(2019) Drama (ReAgent Media) Bukassa Kabengele, Cassia Gil, Débora Nascimento, Léa Garcia, Raphael Logan, Jefferson Brasil, Rayane Santos, José Loreto, Thiago Thomé, Shirley Cruz, Rod Carvalho, Murilo Sampaio, Mariana Lewis. Directed by Paxton Winters
The favelas of Rio de Janeiro have long been the home of the working and poor classes of the city and as such a breeding ground for crime. They have also been a fertile location for some of the best films to come out of Brazil over the years.
Prior to the 2016 Olympic Games in Rio, the Brazilian government decided to crack down on the favelas, making sure that the image of the city wasn’t tarnished. Several of the more notorious crime bosses were rounded up and tossed into jail. Among them is Jaca (Kabengele) who is released just after the closing ceremonies of the Games. He receives a hero’s welcome in the favela for as the boss there he took care of the residents and was their arbiter and go-to guy when they needed help, since nobody else gave a toss about them.
Jaca, however, doesn’t want to resume his old life. He knows that his reappearance has made the man who took over for him after he went to prison, Nelson (Loreto), somewhat nervous. He reassures Nelson that he, Jaca, has no interest in resuming his former life and that Nelson will remain in charge. Nelson, though, isn’t buying it.
What Jaca really wants to do is open up a pizzeria, something that Nelson finds amusing. However, Jaca’s former partner (and brother) Dudu (Logan) isn’t laughing. Dudu is eager to have the position of power and prestige he enjoyed when he was Jaca’s good right hand. Jaca’s wife Andrea (Nascimento) has become a drug addict and sells stuff to get buy, although now that Jaca is out, nobody wants to sell to her anymore for fear of being in Jaca’s crosshairs.
Then there’s Tati (Gil), his 13-year-old daughter who longs to emerge from the shadow of her parents and spread her own wings. However, the cops don’t believe that Jaca has gone straight, neither does Nelson and things are going to blow as soon as the pacification project is discontinued – which will be soon.
=Winters gives us some rich characterizations; most of the main cast are well-drawn and come off as three-dimensional people rather than one-dimensional clichés. Kabengele has a quiet intensity that makes him perfect for the role of Jaca, while Gil expresses a wisdom beyond her years, born of a harsh life in the favela. As for Nascimento, she just might be the most beautiful woman on Earth right now; but she is also an exceptional actress, giving what could have been an unsympathetic role a kind of dignity and pathos.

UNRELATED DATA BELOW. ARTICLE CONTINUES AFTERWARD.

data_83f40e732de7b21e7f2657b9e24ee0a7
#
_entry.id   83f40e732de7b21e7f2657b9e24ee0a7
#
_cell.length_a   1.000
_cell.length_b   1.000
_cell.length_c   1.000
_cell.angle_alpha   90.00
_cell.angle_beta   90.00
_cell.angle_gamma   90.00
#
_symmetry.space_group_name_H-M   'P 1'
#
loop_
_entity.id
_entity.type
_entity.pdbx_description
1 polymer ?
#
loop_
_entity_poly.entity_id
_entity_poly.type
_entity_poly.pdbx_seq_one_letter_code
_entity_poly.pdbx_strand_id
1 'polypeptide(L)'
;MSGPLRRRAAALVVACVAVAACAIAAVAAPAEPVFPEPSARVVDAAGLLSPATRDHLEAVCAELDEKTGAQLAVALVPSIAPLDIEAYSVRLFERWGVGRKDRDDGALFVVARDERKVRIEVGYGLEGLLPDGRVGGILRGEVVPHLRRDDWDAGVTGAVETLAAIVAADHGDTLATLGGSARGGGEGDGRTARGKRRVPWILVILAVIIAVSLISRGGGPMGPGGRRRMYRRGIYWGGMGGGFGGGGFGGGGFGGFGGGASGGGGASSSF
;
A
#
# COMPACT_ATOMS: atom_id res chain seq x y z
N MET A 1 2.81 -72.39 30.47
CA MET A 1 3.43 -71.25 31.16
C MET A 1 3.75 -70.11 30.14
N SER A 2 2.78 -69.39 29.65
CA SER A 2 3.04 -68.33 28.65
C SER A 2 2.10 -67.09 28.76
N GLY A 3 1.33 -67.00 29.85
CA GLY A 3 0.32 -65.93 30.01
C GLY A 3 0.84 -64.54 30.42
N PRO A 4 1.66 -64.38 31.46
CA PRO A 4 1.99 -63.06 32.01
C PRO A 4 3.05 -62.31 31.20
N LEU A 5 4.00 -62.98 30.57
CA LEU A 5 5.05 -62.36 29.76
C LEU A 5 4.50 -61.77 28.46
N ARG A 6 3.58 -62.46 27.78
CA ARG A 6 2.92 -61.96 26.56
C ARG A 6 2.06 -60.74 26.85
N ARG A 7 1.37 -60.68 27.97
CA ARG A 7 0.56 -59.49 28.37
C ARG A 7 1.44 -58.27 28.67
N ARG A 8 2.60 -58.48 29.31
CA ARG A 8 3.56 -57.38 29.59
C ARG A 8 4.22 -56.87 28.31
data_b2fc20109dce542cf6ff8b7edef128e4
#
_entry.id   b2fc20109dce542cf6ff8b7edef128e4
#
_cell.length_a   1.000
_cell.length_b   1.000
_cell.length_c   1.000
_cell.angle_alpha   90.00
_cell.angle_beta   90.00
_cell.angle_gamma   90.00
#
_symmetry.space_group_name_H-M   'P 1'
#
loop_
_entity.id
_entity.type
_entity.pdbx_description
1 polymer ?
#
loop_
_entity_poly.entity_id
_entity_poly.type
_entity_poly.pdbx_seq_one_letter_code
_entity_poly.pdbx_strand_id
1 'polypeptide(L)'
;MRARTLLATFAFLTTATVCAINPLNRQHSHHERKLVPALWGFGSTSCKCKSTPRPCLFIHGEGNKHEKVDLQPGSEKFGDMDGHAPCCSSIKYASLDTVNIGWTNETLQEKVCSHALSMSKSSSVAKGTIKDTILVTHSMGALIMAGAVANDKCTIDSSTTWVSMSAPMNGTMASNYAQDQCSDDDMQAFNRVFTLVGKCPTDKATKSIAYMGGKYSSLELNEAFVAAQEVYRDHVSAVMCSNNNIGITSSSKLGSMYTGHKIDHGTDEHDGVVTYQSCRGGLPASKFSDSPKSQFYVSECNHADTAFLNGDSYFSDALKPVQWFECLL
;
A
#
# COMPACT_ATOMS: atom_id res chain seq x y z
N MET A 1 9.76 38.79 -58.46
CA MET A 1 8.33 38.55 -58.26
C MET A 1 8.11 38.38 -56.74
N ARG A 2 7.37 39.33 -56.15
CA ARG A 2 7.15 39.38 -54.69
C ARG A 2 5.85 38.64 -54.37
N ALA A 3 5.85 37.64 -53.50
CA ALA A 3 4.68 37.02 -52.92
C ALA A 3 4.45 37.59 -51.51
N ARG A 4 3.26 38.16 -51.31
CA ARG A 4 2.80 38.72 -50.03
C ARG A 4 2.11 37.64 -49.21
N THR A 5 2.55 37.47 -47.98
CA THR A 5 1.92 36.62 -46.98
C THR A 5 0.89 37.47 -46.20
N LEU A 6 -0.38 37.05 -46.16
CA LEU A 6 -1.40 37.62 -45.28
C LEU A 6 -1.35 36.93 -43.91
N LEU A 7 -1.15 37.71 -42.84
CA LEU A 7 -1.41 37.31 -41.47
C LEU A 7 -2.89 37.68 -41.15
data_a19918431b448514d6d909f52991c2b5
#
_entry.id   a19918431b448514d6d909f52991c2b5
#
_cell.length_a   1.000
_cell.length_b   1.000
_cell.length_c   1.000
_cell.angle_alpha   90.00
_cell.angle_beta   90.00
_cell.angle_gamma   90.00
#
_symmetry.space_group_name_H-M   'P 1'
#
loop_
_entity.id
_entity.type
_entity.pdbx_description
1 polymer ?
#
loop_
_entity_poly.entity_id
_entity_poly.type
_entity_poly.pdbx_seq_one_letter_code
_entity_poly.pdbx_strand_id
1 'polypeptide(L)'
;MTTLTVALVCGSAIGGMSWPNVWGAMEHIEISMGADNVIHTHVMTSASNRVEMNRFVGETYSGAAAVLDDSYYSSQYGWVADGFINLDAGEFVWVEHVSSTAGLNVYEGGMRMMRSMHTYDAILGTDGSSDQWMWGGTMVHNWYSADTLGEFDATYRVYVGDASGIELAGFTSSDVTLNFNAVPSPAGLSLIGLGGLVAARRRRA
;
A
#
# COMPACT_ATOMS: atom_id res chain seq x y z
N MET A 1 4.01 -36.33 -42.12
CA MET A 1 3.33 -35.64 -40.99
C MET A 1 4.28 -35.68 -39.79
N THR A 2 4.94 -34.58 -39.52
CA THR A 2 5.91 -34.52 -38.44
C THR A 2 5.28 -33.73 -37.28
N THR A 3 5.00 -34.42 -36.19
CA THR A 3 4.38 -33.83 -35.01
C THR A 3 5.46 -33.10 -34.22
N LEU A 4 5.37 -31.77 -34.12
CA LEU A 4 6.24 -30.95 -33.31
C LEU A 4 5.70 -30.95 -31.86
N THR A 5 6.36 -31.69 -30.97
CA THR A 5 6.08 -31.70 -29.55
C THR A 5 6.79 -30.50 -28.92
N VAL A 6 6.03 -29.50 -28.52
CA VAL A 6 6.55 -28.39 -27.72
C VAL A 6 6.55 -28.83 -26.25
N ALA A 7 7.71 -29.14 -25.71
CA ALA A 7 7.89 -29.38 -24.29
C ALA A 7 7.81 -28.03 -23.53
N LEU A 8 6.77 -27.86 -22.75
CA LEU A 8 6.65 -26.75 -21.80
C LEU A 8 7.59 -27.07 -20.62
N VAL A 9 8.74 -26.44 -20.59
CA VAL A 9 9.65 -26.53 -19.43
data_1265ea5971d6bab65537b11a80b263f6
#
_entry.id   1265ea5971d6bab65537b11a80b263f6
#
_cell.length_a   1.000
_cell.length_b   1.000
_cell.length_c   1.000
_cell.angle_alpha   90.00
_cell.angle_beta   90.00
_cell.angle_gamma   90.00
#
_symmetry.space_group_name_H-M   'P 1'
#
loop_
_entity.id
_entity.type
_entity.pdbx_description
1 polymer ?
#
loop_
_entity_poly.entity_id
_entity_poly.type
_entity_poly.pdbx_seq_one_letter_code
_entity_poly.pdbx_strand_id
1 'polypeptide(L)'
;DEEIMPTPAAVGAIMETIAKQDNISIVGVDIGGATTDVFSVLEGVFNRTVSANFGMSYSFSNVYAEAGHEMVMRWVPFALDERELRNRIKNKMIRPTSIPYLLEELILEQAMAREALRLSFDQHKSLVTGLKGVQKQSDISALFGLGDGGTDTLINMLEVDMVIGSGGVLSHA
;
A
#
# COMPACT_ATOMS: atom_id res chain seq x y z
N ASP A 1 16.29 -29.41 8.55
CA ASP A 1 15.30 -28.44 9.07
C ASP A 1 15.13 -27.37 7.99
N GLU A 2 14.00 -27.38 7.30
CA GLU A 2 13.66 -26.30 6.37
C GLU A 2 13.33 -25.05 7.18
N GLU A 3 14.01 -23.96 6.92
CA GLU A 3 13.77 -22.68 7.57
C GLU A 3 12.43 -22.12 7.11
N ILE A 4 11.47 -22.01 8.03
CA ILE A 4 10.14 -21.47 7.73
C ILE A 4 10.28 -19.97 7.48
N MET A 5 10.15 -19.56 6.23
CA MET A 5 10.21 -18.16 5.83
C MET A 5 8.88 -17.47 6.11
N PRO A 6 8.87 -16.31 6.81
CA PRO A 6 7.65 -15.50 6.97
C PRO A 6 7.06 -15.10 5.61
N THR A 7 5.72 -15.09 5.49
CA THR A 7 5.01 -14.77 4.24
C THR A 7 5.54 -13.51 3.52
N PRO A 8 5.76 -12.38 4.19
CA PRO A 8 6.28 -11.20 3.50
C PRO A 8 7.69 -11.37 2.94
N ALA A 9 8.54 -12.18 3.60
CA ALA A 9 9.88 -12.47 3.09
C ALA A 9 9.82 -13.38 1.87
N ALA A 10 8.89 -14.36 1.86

The camera is always moving in the film, sometimes to the point of vertigo-inducing. Strangely, the pace of the film doesn’t match the kinetic movement of the camera, giving the movie a kind of dichotomy of speed. It is a little bit off-putting.
Still, this is a solid tale of life in the favelas blending a kind of 1930s Warner Brothers gangster aesthetic with gritty modern urbanism. It’s a heady combination that, with a little judicious editing, might have been one of the cinematic highlights of the year.
REASONS TO SEE: Kinetic camera work.
REASONS TO AVOID: Slow-paced despite the above.
FAMILY VALUES: There is profanity as well as some violence and sexual content.
TRIVIAL PURSUIT: Winters is an American director working for the first time in Brazil with a Brazilian cast and crew.
CRITICAL MASS: As of 3/19/20: Rotten Tomatoes: 60% positive reviews: Metacritic: No score yet
COMPARISON SHOPPING: City of God
FINAL RATING: 6.5/10
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